I woke up wondering what the day would bring, I had been itching to explore between Crinnis and Charlestown again for some time since the tidal surges. Previously planned trips had been scuppered due to either the weather or tides being wrong.
Pulling back the curtains revealed a reasonable day, checking the tide tables confirmed we were good to go. The only problem was I had not mentioned anything to anyone and it was an hour off the ideal ‘descent time’. A quick text to Cllr Pears and we were on.
I threw all my kit in the van and headed over to Pears Hq where Earl Grey tea, tiffin and other pleasantries were promised but only a mug of builders tea was provided.
In the usual fashion Cllr dug out his un washed kit, grabbed what he thought he may need and we headed off to the rigging point.
At this point most people chicken out as you have to fight through gorse and brambles, not us St Austell lads. After a pleasant battle with undergrowth we were lacerated, pricked and battered but had made it, or so we thought. Since the trip 2 years ago the gorse and brambles have set in around the rigging points on the shaft. Cllr realised he had forgotten some kit so battled his way out and back again – unlucky. This left myself and his brother to set the rigging, we used our combination of alpine butterflies, slings, carabiners and car mats to make the rigging as safe possible.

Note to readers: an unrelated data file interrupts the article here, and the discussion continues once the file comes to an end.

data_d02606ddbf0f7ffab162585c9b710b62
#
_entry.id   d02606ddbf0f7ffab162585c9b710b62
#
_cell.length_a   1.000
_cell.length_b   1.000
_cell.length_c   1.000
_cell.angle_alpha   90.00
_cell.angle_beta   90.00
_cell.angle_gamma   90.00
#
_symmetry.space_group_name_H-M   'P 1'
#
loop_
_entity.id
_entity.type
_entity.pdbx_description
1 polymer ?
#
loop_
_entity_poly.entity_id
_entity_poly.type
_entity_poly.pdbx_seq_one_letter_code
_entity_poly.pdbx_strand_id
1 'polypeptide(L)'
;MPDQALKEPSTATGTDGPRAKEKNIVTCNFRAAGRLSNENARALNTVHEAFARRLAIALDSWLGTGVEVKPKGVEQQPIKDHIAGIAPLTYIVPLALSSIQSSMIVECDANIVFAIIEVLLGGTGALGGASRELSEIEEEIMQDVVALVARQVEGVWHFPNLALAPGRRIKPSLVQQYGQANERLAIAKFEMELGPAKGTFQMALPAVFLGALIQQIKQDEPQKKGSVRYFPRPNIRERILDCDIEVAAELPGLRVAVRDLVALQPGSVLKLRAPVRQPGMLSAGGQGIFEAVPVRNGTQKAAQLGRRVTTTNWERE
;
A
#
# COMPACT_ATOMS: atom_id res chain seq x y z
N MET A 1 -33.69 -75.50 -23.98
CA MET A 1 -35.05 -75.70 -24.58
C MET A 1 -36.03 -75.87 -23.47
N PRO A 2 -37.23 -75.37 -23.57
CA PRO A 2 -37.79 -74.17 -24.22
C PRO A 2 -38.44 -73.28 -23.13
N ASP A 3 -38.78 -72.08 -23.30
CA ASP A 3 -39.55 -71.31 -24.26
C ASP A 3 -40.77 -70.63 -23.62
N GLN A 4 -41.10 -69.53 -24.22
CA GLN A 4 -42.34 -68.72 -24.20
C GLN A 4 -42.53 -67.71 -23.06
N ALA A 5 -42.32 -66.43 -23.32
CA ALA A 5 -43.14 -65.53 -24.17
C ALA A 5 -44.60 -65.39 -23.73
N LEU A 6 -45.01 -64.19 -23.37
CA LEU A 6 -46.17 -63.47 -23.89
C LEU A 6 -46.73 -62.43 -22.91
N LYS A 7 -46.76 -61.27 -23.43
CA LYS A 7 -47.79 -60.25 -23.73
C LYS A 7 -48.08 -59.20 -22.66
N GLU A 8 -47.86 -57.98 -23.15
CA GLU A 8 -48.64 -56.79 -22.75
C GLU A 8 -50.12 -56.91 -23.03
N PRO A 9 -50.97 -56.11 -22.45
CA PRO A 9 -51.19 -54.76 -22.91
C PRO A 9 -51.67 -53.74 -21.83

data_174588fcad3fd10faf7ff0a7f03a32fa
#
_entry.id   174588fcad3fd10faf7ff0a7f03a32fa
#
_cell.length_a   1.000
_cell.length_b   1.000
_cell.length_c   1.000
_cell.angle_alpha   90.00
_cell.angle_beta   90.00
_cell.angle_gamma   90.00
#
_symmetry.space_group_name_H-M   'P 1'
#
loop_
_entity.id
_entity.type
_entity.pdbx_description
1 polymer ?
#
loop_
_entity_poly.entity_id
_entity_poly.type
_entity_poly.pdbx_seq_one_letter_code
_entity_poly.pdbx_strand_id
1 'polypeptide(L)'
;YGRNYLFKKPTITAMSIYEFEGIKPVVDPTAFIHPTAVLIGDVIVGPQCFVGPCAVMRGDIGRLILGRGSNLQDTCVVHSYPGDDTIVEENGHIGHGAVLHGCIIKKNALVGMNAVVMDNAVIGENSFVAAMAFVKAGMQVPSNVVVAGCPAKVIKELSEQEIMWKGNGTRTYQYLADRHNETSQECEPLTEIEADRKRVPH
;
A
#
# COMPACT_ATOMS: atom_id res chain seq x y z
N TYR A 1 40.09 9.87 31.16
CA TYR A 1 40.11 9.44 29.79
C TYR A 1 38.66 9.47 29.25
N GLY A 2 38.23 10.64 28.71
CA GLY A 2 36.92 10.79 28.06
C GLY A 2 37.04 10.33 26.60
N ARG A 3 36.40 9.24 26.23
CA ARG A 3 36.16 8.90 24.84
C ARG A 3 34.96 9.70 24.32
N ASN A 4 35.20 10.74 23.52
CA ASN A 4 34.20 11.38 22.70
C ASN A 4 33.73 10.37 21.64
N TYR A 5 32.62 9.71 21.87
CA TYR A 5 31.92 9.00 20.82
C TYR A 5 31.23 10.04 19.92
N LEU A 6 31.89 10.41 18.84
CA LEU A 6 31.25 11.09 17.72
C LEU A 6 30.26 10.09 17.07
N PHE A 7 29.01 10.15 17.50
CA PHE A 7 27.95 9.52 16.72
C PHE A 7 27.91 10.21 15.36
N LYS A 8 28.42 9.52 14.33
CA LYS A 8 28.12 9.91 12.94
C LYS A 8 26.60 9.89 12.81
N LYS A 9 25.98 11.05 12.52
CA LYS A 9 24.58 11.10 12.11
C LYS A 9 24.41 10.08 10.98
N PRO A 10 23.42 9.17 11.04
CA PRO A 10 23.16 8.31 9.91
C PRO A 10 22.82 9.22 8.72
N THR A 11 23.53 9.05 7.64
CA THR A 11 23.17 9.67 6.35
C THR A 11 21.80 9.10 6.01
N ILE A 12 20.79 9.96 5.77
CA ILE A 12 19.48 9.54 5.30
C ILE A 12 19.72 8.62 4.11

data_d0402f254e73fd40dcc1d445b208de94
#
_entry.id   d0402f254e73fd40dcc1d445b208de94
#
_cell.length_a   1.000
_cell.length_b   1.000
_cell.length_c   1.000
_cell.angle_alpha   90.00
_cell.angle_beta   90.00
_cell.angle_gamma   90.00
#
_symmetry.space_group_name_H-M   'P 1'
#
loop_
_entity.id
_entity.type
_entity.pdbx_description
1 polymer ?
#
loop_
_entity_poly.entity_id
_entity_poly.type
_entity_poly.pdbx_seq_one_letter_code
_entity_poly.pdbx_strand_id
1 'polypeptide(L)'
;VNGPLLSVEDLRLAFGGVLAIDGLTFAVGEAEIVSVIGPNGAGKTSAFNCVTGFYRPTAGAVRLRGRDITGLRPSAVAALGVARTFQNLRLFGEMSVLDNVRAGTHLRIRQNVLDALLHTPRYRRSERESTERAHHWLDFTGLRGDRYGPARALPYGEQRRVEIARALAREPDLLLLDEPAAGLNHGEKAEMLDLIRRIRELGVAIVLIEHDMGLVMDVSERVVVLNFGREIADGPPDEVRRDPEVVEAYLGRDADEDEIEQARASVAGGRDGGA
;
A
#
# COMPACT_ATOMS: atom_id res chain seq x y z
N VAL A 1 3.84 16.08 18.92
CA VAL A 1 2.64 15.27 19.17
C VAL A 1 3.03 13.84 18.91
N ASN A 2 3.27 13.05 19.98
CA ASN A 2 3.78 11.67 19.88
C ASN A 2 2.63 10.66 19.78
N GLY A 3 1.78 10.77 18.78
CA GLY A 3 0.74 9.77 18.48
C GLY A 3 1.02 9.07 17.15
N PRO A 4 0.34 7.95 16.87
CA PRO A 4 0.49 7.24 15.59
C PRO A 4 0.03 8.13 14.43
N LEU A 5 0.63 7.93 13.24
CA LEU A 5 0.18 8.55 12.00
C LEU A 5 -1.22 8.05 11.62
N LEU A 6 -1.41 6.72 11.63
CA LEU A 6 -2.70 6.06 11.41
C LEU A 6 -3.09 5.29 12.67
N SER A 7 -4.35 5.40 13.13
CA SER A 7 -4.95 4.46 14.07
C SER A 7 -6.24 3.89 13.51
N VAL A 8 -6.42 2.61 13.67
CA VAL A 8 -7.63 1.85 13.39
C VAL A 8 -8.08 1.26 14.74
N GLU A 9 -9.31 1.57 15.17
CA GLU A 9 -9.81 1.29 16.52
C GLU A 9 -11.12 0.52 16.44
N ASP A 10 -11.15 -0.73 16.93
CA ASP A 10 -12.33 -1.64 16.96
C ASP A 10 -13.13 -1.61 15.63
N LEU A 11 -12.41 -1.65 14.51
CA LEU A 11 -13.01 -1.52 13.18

As Laurence (Cllr Pears eccentric brother) has limited experience it was agreed we would set up two ropes to ensure he was supervised on the descent and ascent.
Once all the kit had been checked using the buddy system we followed the goat track over the edge of the cliff and descended through what turned out to be blackthorn below. We were already battered from the earlier undergrowth so just took this on the chin. Eventually we were all safely at the bottom and ready to explore.
I am not sure what the best way in to this area is, the cliff is not much fun and coasteering from Carlyon bay beach can be tricky also. I think we will use kayaks in future as it opens up the exploring potential of the whole area.
The main purpose of the trip was to see if anything new had been revealed during the storms, we are familiar with the area so knew what to look for. Initially we were disappointed as it appeared we had only lost a known adit, admittedly it was in a terrible state and Stuey had referred to it as suicide adit so we moved on.
We came across a known adit but one we had not really given much attention to on previous trips, after investigation it looks like it may go. We are concerned at the internal condition as much of the roof is on the floor and the timbering looks suspect, we will save this for when we have the assistance and expertise of the CBC to see if it is worth pushing or not.